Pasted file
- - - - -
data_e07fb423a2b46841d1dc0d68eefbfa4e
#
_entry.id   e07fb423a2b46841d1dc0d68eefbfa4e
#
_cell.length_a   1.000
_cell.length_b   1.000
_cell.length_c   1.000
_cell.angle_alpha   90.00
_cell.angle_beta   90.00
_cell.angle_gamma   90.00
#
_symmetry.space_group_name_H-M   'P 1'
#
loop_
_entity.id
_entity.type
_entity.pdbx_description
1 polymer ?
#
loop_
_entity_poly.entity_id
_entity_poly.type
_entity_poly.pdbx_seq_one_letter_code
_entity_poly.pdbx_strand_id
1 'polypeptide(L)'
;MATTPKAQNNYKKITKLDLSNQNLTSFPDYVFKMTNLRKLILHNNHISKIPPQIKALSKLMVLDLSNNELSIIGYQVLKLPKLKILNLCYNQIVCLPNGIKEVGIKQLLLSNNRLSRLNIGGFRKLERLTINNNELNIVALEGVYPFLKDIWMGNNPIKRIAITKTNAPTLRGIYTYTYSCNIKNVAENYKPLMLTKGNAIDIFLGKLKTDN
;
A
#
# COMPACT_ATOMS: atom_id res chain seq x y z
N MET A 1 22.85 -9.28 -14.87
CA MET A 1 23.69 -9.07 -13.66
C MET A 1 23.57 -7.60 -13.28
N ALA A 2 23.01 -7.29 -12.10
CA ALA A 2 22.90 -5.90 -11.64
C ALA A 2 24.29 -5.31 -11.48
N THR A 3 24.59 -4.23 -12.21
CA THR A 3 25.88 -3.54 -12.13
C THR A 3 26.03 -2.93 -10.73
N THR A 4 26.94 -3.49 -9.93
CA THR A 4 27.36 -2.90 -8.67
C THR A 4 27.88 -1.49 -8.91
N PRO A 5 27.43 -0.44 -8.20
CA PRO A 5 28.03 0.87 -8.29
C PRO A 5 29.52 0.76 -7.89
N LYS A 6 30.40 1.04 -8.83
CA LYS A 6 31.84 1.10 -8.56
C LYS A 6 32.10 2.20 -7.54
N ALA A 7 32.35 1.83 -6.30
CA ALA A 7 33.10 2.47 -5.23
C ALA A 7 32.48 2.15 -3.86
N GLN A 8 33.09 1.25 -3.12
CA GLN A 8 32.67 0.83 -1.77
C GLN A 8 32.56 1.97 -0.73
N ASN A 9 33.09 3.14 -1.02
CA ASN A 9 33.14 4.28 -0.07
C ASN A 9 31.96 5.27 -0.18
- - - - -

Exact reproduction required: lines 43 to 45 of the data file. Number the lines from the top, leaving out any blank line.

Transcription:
N PRO A 5 27.43 -0.44 -8.20
CA PRO A 5 28.03 0.87 -8.29
C PRO A 5 29.52 0.76 -7.89